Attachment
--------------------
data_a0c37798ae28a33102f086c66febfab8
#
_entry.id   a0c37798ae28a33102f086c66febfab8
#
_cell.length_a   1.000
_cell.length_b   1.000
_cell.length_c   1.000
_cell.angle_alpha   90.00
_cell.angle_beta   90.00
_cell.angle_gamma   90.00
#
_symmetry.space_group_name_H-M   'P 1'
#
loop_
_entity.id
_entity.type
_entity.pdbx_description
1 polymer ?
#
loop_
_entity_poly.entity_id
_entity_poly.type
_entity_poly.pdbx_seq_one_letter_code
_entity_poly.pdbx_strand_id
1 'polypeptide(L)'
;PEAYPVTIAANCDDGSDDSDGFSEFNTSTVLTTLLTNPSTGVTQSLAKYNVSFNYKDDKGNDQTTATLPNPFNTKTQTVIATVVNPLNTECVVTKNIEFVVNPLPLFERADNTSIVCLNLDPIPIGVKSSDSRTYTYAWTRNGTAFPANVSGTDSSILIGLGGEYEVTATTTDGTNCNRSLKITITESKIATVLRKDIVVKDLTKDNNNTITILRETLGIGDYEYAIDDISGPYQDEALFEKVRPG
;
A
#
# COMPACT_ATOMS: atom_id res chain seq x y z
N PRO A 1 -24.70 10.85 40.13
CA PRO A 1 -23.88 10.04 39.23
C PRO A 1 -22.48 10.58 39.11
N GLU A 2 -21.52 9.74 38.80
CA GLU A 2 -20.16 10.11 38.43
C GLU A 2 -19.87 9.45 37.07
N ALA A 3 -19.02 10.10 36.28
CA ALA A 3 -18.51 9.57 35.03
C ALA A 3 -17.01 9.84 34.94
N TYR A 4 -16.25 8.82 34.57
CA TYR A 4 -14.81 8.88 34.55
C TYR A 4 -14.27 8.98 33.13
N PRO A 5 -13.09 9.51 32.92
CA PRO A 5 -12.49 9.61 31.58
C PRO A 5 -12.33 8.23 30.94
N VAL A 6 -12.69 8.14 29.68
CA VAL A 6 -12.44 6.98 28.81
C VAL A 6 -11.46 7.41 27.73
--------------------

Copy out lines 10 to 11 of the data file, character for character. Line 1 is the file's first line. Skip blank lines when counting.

_cell.angle_gamma   90.00
#